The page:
Everyone is Doing Great review: The dull side of fame

James Lafferty, Stephen Coletti in Everyone is Doing Great - Photo Credit: Endeavor
James Lafferty, Stephen Coletti in Everyone is Doing Great - Photo Credit: Endeavor /

Everyone is Doing Great highlights the difficulties actors face after spending years on a long-running show only to end up back in square one.

Television actors rarely strike gold more than once, no matter how talented they are. Those lucky enough to get a series regular role on a long-running series are among the 1% of the 1%, and once that show is over, you might be surprised to discover how slim the job pool remains, even for an established name. That’s what James Lafferty and Stephen Colletti explore in their new series, Everyone is Doing Great.

Lafferty and Colletti know better than most how difficult it can be to find another stable job after wrapping a hit series. Colletti is best known for starring in the MTV reality series Laguna Beach, while Lafferty was one of One Tree Hill’s leads for nearly a decade. Colletti joined The CW drama during its fourth season and was later bumped up to the main cast.

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Since the show ended, neither Lafferty nor Colletti have exactly “broken out.” Colletti enjoyed a brief stint on VH1’s Hit the Floor. Lafferty appeared in a few Mike Flanagan projects like Oculus and The Haunting of Hill House but only recently nabbed another series regular role on Disney Plus’s historical drama The Right Stuff.

Given their shared post-One Tree Hill experience navigating a competitive job market, it’s not surprising that the duo would team up to write and co-star in a show that echoes their real experiences.

Everyone is Doing Great follows Jeremy (Lafferty) and Seth (Colletti), two out of work actors struggling to find their next big break after spending years on a successful Vampire Diaries-esque television show Eternal. Jeremy even wound up marrying his co-star Andrea (played by Lafferty’s real-life fiancée and The Royals alum Alexandra Park). By the end of the first episode, it becomes apparent that Jeremy’s problems are much bigger than his unemployment.

Lafferty recently opened up to Us Weekly about his post-CW career, admitting that he had naively assumed it would be easy for him to find work after the show finished.

“I thought that when that show ended, things would be pretty easy for me, that it would be easy to work again in television. Coming out of ‘One Tree Hill,’ I think it was a real reality check. It was a real wake-up call as to how incredibly competitive it is out there.”

Many CW stars struggle to make it outside of the network, so Lafferty isn’t alone. There have been multiple incidents of actors leaving a successful series early to pursue other ventures, only for them to fall off the radar as they get slapped with the reality of a slim job pool.

Everyone is Doing Great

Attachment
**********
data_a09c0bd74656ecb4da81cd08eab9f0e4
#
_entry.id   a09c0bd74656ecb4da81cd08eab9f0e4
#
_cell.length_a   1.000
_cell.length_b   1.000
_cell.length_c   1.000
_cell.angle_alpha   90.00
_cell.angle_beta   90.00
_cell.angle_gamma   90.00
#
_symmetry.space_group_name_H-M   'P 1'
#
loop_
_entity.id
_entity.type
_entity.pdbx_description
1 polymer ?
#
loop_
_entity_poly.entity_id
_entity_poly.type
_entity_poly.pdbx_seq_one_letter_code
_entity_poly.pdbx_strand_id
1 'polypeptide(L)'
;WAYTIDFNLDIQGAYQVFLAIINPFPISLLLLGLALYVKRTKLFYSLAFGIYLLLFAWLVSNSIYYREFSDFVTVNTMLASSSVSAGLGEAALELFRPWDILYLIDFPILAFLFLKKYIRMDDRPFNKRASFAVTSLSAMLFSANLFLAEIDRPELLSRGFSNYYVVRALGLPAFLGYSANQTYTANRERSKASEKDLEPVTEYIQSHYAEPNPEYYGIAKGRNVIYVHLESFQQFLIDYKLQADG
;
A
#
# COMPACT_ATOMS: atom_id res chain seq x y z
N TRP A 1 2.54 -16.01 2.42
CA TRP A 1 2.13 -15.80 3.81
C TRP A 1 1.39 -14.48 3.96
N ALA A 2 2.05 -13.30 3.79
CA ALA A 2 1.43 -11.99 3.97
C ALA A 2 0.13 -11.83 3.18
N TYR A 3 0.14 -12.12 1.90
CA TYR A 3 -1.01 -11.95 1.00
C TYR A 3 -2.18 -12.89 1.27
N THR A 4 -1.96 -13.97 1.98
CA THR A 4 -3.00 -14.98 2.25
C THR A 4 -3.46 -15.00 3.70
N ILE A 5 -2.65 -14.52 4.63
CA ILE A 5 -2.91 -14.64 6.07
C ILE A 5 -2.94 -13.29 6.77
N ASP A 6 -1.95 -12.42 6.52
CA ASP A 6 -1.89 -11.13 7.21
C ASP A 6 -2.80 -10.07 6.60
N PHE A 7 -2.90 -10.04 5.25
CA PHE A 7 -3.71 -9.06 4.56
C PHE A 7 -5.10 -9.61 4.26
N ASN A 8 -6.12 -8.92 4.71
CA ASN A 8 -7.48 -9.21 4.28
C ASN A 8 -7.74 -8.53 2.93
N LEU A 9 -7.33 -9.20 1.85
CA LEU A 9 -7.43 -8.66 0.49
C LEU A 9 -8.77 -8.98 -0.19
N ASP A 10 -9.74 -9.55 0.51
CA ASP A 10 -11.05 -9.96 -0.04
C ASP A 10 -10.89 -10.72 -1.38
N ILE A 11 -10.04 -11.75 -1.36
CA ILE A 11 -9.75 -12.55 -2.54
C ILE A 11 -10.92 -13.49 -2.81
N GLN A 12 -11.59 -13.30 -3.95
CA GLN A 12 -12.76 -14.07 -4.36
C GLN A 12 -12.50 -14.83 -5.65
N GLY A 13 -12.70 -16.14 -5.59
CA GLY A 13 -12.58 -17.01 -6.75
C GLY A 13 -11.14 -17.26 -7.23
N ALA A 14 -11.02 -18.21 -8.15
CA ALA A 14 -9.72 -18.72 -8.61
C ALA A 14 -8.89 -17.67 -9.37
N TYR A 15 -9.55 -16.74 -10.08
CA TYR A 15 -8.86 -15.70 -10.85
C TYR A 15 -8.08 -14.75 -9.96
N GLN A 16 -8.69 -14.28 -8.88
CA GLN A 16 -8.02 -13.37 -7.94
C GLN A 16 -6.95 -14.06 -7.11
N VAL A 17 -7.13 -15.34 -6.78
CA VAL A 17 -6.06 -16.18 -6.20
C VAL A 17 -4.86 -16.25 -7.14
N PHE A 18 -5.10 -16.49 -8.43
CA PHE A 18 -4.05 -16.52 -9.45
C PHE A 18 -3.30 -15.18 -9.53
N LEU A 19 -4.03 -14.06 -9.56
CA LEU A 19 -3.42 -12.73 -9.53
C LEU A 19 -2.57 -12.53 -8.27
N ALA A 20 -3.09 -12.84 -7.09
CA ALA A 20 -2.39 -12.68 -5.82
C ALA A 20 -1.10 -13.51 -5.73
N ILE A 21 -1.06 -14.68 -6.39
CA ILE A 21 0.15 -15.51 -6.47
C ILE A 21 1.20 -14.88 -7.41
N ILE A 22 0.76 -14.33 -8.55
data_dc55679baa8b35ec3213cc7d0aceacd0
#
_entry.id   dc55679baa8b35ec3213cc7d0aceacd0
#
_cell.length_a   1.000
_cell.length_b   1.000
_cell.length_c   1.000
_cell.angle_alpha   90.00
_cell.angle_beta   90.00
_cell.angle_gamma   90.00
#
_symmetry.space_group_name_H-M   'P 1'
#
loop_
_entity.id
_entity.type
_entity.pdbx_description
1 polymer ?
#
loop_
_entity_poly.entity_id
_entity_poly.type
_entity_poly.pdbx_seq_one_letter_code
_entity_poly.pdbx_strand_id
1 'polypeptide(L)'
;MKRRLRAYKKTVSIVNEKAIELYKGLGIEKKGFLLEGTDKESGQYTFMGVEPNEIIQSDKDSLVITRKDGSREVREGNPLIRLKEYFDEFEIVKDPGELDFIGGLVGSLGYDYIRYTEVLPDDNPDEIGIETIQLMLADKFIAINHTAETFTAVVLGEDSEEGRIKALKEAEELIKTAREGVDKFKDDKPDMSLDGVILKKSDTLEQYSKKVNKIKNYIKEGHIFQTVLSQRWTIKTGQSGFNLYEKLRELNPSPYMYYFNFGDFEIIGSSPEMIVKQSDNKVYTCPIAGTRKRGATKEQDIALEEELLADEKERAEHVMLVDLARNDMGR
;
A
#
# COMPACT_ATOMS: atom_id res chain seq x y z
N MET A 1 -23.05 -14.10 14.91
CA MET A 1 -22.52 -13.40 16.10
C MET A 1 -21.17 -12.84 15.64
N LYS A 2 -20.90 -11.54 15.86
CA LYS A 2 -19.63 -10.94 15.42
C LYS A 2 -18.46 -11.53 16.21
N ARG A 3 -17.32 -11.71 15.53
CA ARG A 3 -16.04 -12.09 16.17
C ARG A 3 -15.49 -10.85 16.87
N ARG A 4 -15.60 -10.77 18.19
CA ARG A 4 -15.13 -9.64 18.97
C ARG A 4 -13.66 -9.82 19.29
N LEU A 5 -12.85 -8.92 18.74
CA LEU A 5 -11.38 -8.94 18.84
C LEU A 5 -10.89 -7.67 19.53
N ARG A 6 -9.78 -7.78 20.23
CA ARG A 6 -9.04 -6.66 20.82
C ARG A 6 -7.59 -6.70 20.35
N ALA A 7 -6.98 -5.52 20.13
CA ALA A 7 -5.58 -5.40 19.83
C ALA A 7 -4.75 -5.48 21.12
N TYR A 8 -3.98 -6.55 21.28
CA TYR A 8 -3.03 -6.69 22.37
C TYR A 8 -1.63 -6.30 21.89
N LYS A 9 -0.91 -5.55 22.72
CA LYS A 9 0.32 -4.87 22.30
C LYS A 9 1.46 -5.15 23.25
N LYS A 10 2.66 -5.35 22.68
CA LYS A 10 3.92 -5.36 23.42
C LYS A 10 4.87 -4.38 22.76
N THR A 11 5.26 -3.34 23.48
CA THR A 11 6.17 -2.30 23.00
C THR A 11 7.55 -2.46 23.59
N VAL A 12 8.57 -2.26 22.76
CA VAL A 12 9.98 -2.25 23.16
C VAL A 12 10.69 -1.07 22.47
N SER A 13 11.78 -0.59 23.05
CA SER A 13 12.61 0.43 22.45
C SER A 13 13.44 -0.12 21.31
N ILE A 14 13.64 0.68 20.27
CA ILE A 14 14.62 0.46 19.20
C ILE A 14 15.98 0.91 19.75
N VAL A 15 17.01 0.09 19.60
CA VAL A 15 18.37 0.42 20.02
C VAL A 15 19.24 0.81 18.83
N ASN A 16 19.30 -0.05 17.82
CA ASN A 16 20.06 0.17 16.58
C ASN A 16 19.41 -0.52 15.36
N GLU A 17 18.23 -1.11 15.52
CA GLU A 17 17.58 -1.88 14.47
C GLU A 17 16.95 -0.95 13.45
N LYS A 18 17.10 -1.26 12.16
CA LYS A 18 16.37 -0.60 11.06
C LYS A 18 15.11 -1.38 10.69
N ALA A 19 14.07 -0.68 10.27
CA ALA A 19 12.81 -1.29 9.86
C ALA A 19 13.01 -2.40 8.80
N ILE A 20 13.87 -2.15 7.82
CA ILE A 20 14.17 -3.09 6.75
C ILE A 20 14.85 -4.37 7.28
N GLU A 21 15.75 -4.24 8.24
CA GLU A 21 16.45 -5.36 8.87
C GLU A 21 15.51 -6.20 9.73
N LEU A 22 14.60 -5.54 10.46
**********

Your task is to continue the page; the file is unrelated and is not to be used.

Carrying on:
Everyone is Doing Great – Photo Credit: Endeavor /

Where does Everyone is Doing Great succeed, and where does it fail?

In Episode 1, Seth seemingly nails an audition, even going so far as to mime a love scene on a pillow for a quirky casting director, only to be told by his agent that they “decided to go in a different direction.” It’s the unfortunate reality of the business and one that Lafferty and Colletti waste no time in exploring. Everyone is Doing Great shows that the world of acting isn’t as glamorous as some might think. Early success doesn’t mean an actor will be set for life. Many of them have to go through excruciating interviews and jump through hoops just like the rest of us.

It is in these explorations that the show most succeeds. In the second episode, Jeremy is horrified to discover he’s basically burned through all of his Eternal money. A $1 million paycheck during the final season seemed like a lot at the time, but factor in agent, publicist and other fees, and he really only walked away with $300,000. That’s still a sizable chunk of change, but for Jeremy, who spent years whittling away his cash, he’s now staring down a mountain of debt.

Yet these were the moments I found myself most interested in Everyone is Doing Great. We’ve all had celebrities we’ve gotten attached to over the years and been disappointed when they faded from the limelight. Sometimes you’re watching a Law & Order rerun and think, “Hey, I recognize them! I wonder what they’re up to now.” Then IMDb reveals… not much.

When watching this show, we get to see the potential perspective from two actors that experienced that for themselves, both in character and out.

However, the series has a real pacing problem. Each episode moves along at a glacial pace despite being less than 40 minutes in length. I think the series would have benefitted from some serious pruning to get it down to a 22-25 minute runtime. Several scenes feel redundant, depicting Jeremy and Seth rehashing conversations and dragging out the comedic beats until they lose their shine.

Fans of One Tree Hill will likely find a lot to like here as Colletti and Lafferty, who co-wrote the show, are given more freedom to do and say whatever they like versus the TV-14 days of The CW. The pair previously voiced concern that their fans might be surprised by the show’s racy nature, but I think most of us who grew up with One Tree Hill are old enough to appreciate seeing these guys in a different light.

I wish the show didn’t feel like such a drag. Those who haven’t formed an attachment to the actors already might struggle to get invested because the writing has a penchant to meander rather aimlessly.

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All eight episodes of Everyone is Doing Great are now available to stream on Hulu.